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Mr. Lanting, a member of South Holland Protestant Reformed Church, is a practicing attorney.

“Defendant Nichols had the right, under the religious accommodation provision of Title VII of the Civil Rights Act, to make a substituted charitable payment in lieu of joining or financially supporting the labor union.”

Machinists & Aerospace Workers, Lodge 751 v. Boeing,

662 F.Supp. 1069 (1986).

In the past, many evangelical churches condemned labor union affiliation as incompatible with membership in the church of Christ. But almost all denominations today, including most in the Reformed and Presbyterian tradition, have capitulated to “pew pressure” and quietly allow their members and officebearers to join the Teamsters, the AFL/CIO, and many other godless unions notorious for their corruption, violence, and organized crime associations. Many of these denominations finally acquiesced because a ban on union membership would exclude their parishioners from many desirable occupations where union affiliation is a prerequisite for employment.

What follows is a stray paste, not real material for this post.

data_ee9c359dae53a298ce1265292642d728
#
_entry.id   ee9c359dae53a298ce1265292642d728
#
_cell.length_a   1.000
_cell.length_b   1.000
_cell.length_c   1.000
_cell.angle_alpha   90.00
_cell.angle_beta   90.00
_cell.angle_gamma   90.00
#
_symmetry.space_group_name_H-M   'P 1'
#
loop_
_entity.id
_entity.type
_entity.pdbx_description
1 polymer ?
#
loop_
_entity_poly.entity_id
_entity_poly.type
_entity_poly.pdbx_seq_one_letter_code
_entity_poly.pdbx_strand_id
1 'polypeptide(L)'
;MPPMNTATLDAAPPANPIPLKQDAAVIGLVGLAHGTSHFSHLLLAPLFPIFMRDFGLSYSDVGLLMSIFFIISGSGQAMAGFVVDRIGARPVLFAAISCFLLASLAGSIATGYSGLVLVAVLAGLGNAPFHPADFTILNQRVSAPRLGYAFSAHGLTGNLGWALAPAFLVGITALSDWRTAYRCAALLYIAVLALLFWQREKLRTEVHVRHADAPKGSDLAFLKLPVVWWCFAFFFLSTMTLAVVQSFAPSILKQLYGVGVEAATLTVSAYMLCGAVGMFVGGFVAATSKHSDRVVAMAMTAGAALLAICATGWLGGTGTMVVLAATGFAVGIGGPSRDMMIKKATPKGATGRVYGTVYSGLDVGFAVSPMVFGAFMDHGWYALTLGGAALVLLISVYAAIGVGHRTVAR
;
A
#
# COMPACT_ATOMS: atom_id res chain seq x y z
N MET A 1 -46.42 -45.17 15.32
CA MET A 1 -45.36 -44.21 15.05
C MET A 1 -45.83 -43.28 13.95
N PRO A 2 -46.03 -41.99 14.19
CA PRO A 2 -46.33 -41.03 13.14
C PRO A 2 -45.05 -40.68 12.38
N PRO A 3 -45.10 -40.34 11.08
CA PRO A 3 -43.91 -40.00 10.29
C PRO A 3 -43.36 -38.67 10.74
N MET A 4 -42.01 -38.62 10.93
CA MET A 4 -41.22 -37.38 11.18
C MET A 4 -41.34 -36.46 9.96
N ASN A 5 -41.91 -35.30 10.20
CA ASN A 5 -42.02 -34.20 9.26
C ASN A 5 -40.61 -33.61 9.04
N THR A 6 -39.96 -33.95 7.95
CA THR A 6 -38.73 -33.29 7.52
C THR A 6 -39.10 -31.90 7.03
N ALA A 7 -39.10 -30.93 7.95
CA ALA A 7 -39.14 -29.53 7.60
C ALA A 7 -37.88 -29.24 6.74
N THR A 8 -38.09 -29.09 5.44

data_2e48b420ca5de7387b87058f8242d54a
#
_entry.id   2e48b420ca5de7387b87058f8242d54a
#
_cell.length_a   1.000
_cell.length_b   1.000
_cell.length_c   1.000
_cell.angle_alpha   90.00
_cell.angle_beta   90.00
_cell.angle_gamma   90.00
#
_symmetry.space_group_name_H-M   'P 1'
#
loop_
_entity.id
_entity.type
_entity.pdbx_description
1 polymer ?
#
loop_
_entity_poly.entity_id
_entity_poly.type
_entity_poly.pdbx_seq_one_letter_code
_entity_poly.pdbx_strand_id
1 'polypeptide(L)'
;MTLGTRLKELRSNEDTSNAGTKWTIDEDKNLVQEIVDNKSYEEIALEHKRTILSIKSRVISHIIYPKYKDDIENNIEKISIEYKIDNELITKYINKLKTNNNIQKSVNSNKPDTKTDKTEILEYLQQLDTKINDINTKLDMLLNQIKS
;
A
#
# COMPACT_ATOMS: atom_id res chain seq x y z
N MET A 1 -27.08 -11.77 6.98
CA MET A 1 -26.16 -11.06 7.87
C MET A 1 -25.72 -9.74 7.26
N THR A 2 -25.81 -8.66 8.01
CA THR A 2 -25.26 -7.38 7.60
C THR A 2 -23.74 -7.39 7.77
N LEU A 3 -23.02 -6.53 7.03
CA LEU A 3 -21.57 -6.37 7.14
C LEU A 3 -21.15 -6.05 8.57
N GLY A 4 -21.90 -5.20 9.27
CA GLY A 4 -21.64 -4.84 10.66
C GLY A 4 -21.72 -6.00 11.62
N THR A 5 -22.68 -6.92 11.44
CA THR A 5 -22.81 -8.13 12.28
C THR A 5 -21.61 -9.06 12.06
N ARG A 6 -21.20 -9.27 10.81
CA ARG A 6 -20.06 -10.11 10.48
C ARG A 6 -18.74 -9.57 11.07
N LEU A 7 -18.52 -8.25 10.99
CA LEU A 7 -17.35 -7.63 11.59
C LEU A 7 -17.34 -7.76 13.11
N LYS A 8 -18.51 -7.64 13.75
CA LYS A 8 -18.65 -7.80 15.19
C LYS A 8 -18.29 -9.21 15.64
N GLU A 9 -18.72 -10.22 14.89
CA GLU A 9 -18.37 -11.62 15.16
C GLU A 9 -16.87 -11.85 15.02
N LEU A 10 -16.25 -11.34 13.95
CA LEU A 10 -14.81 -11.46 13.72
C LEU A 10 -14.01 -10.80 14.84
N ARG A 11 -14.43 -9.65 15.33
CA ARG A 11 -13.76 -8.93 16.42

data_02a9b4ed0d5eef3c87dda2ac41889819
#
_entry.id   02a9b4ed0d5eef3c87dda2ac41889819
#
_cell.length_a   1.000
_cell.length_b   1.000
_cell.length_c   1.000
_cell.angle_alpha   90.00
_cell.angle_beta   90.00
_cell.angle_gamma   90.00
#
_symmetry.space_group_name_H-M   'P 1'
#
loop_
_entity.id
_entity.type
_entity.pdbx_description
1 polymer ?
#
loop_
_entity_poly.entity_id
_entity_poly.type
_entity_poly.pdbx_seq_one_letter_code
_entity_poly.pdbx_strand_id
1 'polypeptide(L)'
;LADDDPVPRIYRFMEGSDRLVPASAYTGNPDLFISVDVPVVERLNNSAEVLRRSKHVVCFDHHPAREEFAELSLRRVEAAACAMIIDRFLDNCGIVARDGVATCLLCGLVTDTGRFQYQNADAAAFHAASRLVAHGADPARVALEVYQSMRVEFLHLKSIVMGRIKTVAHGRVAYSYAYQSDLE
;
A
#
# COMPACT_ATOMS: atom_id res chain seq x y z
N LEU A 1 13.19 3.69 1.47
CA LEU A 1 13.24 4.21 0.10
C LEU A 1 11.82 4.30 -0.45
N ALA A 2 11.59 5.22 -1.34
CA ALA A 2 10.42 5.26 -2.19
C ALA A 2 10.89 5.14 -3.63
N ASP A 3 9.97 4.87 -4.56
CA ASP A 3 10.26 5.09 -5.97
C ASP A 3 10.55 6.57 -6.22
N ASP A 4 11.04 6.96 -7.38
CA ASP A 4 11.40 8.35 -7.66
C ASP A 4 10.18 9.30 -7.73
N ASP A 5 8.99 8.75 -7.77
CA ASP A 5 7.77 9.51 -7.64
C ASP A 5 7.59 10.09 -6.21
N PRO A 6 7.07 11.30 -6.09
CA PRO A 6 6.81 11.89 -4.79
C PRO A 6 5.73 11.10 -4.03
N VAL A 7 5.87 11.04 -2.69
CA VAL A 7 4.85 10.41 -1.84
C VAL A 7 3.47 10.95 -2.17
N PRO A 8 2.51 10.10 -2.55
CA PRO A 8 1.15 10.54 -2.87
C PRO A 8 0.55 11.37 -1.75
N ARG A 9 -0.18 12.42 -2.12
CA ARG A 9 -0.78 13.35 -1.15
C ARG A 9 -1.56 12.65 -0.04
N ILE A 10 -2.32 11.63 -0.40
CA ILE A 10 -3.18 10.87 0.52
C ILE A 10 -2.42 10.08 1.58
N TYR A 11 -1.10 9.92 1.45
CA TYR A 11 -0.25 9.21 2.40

In contrast, the Protestant Reformed Churches have resolutely and consistently forbade labor union membership as contrary to biblical principles that govern the relationship between employer and employee (e.g., Eph. 6:5-8; I Tim. 6:1, 2; and I Pet. 2:18-21). This caused untold hardships for many Protestant Reformed workers who were either preempted from certain preferable trades or who had to terminate their employment when their employer became unionized.

But these hardships are clearly no longer necessary. A Protestant Reformed employee may now work at any union shop or in any trade that requires union membership. This is because two federal statutes and recent court cases have outlawed compulsory unionization where the worker holds a sincerely held religious belief that precludes union membership. Such a worker can demand the status of a “conscientious objector” and neither the employer nor the union can retaliate so long as the union objector makes a monthly contribution equivalent to his union dues to a charitable organization.

This writer has represented several employees who resigned their union membership upon joining a Protestant Reformed church and claimed conscientious objectors’ status at a “closed union shop.” With permission from the parties involved, what follows is the actual correspondence in a typical case. A similar procedure is followed where a union organizes a factory that was preciously a non-union shop.